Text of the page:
Weather has caused a one-day delay in the launch of a Japanese navigation satellite.

The Japanese space agency JAXA said the launch of its third Michibiki satellite has been postponed one day to Saturday because of poor weather at the launch site.

The nine-hour launch window will open at 1 a.m.Eastern. [JAXA]

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The U.S. Air Force has developed a concept of operations, or CONOPS, for fighting a war in space.Gen. John “Jay” Raymond, head of Air Force Space Command, said Tuesday that the focus of the CONOPS will be on ensuring command and control of space assets, as well as integrated space awareness and warning. Raymond said development of the plan was prompted by growing concerns that potential adversaries are developing capabilities to block access to those space capabilities for the U.S. and its allies. [SpaceNews]

The National Geospatial-Intelligence Agency plans to establish public-private partnerships that will give organizations access to government imagery in exchange for algorithms to analyze them. NGA Director Robert Cardillo, speaking at the Conference on Small Satellites this week, said the agency is working to win approval for the partnerships whereby NGA would provide access to government images to companies, universities and think tanks. In return, NGA would get access to various tools they develop to analyze that imagery in new ways. [SpaceNews]

Cardillo also endorsed efforts to reform commercial remote-sensing licensing. In that speech, he said several government agencies had recently signed an updated memorandum to improve interagency reviews of license applications. He said more reform work is needed to improve the current approach, which treats commercial imaging constellations the same as satellites built by students. Cardillo said he expected to work with the new National Space Council on this issue. [SpaceNews]

Inmarsat believes it is immune to satellite overcapacity plaguing much of the rest of the industry.Inmarsat CEO Rupert Pearce said in a recent earnings call that mobile satellite services, the company’s specialty, remained “relatively well insulated” from overcapacity issues in other parts of the satellite communications sector. Inmarsat ordered a fifth Global Xpress satellite earlier this year to provide additional mobile services, with a total cost including launch and insurance of about $200 million. [SpaceNews]

Space Systems Loral has completed a key review of a NASA satellite servicing program whose future remains uncertain. The company said Tuesday that it completed the preliminary design review for the Restore-L mission, which is scheduled to launch in 2020 to demonstrate satellite servicing technologies, including refueling of the Landsat-7 spacecraft. The White House sought to end the mission in its 2018 budget request, consolidating it into a more general satellite servicing technology effort, but the program has won support in House and Senate versions of appropriations bills that would fund NASA. [SSL]

The government of Afghanistan is reportedly asking India to launch an “exclusive” satellite for the country. Officials in Afghanistan’s Ministry of Telecommunications and Technology have approached Indian counterparts about such a program, but reports did not disclose what Afghanistan would use the satellite for. Afghanistan is one of several countries that have access to capacity on a “South Asian” communications satellite launched by India in May. [The Economic Times (India)]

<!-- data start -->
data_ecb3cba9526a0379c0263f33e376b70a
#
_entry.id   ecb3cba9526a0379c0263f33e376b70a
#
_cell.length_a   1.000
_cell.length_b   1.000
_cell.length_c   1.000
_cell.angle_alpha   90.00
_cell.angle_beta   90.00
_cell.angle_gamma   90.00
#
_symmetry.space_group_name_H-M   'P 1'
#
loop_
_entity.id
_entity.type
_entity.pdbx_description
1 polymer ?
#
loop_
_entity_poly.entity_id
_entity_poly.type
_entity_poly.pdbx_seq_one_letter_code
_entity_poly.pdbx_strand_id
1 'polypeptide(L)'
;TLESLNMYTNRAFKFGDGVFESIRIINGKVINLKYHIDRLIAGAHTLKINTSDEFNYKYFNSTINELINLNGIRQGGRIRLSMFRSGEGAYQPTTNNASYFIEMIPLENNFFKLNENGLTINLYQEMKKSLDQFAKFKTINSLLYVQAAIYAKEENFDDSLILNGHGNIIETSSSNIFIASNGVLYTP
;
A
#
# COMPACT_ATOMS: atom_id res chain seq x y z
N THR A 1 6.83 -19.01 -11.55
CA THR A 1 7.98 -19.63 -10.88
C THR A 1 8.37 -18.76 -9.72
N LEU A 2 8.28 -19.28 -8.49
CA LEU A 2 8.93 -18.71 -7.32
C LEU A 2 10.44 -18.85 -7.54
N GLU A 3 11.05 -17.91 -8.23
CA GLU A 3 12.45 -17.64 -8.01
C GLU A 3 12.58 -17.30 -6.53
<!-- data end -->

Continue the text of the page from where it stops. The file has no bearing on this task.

Harris, a long-time advocate of hosted payloads, is shifting its focus to smallsats. The company, which sold excess space on Iridium’s next-generation satellite for hosted payloads, said that the market is now with small satellites. The company is pairing its instruments with commercial smallsat buses from other companies, as well as other services, to offer complete missions to customers. [SpaceNews]

NASA is seeking input from smallsat developers who want to fly their spacecraft on the Space Launch System. The first SLS launch will carry 13 cubesats, and NASA is looking for input from developers on how it can accommodate cubesats and other smallsats on future SLS missions. That could include flying smallsats on the anticipated SLS launch of the Europa Clipper mission, although there is, as of yet, no allocation for smallsat secondary payloads on that launch. [SpaceNews]

A new smallsat developer has an agreement with another company to use their ion propulsion systems. York Space Systems announced this week that it will offer electric propulsion units from Accion Systems as an option on its smallsats. York is building a factory in Denver capable of producing up to 200 smallsats a year, while Accion has been developing ion thrusters specifically designed for smallsats. [SpaceNews]

Clyde Space has won a contract to build three small satellites for startup company Audacy. The cubesats will demonstrate key technologies for Audacy’s proposed constellation of medium Earth orbit small satellites intended to provide commercial data-relay services for other satellites. The cubesats built by Clyde Space will launch in 2019. [SpaceNews]

A Lithuanian company has won funding to commercialize a smallsat propulsion system recently demonstrated on a cubesat. NanoAvionics said it won a $3.7 million government grant for its Enabling Propulsion System for Small Satellites, which uses a non-toxic “green” monopropellant. The company said it successfully tested a version of that thruster on LituanicaSAT-2, a cubesat launched in June. [SpaceNews]

Jeff Foust writes about space policy, commercial space, and related topics for SpaceNews. He earned a Ph.D. in planetary sciences from the Massachusetts Institute of Technology and a bachelor’s degree with honors in geophysics and planetary science...